major ef fect on various parameters such as sensitivity, operating speed, power consumption, maximum operating
The gradually increasing method of applying rated coil voltage to the coil should not be used. Rated coil voltage should
be impressed fully by means of a switching circuit. To guarantee accurate and stable relay operation, the relay coil has
to be energized with a stabilized power source.
DC Coil The power source for DC operated relays should be in principle be either a bat tery or a DC power supply
with a maximum ripple of 5%. Incase where power is supplied by a rectification circuit, the operate, holding and
dropout voltage may be higher and vary with the ripple percentage. With a pulsed coil supply the coil current has to be
above the holding current at all times. If the current drops below this level, the armature will start to open and buzzing of
the relay and increased contact wear will result.
AC Coil For reliable operation of the relay, the coil voltage supply should be with I the range of +10% to –15% of the
rated voltage. Usually all voltages are given for 50Hz supply. For a 60Hz supply the coil impedance is higher, reducing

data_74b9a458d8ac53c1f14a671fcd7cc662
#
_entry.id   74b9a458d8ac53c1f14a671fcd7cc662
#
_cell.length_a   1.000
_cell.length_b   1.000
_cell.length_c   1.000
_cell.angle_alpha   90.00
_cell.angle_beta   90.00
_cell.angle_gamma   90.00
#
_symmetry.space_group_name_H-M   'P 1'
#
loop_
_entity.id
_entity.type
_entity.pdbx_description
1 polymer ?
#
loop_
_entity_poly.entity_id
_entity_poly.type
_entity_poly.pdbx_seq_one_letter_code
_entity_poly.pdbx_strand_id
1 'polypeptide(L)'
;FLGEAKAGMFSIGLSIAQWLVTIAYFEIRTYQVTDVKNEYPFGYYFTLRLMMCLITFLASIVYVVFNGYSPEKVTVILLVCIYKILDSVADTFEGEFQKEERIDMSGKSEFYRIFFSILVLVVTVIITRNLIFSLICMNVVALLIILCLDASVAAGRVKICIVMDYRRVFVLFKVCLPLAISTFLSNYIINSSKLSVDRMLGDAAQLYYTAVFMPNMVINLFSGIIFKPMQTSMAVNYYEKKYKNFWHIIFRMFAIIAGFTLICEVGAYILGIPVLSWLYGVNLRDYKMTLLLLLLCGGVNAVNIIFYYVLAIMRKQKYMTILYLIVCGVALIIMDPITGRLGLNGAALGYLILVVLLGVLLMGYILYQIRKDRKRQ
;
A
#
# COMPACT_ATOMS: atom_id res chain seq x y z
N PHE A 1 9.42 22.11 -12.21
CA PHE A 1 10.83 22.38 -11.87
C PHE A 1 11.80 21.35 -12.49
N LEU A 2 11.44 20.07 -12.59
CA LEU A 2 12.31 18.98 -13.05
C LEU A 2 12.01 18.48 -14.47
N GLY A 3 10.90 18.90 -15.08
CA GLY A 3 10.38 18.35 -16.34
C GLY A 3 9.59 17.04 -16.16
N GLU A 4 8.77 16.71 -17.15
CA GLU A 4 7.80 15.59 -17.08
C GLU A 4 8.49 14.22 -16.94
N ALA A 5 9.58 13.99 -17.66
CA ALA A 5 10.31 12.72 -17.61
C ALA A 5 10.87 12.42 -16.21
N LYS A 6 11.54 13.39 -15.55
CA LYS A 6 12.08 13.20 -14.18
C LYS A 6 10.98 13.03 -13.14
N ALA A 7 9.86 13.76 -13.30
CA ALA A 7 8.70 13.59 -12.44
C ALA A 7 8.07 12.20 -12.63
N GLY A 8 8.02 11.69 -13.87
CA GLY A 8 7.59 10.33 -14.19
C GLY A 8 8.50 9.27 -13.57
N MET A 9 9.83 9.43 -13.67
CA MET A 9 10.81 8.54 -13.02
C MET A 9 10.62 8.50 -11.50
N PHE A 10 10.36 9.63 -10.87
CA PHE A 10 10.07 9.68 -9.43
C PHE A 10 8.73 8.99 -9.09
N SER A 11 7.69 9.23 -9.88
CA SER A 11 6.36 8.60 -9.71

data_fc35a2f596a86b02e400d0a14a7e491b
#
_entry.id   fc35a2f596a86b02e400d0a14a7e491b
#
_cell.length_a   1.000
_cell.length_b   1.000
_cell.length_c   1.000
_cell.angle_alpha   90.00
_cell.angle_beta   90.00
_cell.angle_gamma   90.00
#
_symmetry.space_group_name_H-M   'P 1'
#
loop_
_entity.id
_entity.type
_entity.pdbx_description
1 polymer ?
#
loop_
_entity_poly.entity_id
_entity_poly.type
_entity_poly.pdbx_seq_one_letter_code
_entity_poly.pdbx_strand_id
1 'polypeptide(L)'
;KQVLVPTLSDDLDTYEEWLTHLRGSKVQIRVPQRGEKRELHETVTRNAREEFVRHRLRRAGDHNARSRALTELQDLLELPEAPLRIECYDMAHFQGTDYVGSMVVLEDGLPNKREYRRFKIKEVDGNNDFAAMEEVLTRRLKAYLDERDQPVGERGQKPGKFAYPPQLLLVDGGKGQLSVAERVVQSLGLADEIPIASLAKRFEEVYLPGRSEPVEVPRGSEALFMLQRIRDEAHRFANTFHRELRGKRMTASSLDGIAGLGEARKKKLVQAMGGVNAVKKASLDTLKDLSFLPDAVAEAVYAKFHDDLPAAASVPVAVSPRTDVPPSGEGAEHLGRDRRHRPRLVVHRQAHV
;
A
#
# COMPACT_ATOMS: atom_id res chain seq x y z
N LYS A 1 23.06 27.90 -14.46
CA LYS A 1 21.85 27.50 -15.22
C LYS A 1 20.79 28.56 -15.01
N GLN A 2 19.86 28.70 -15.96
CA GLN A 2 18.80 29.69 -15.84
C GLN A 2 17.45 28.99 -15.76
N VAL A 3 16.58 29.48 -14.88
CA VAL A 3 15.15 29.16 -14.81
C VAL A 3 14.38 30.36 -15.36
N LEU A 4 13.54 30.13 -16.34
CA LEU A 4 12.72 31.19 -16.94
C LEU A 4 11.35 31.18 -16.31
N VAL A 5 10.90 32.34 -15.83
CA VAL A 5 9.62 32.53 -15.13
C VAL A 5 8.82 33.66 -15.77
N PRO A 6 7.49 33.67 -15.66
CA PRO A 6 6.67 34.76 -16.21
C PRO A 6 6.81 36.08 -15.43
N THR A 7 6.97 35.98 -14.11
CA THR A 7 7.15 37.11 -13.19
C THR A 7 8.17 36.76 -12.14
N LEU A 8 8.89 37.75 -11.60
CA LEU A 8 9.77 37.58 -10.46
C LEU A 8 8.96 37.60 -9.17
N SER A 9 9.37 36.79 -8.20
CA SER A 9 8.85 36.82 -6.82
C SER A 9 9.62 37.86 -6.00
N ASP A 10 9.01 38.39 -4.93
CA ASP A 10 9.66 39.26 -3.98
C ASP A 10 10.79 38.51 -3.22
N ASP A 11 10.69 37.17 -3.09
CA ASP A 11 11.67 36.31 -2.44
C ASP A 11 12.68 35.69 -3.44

coil consumption and altering the pick-up voltage (higher than for 50Hz supply). Due to additional losses in Ac coils the
relay ef ficiency is lower and coil temperature raise is higher leading to a reduced coil operating range compared with
DC coils. The waveform of the coil supply should be a sine wave.
The variation of coil resistance is +10% for low nominal coil voltages and up to +15% for high nominal coil voltages
(e.g. 110 VDC) owing to variations in the diameter of the coil wire.
As a result of the high number of turns, the sof t iron magnetic circuit, and low magnetic resistance, relay coils have a
relatively high inductance.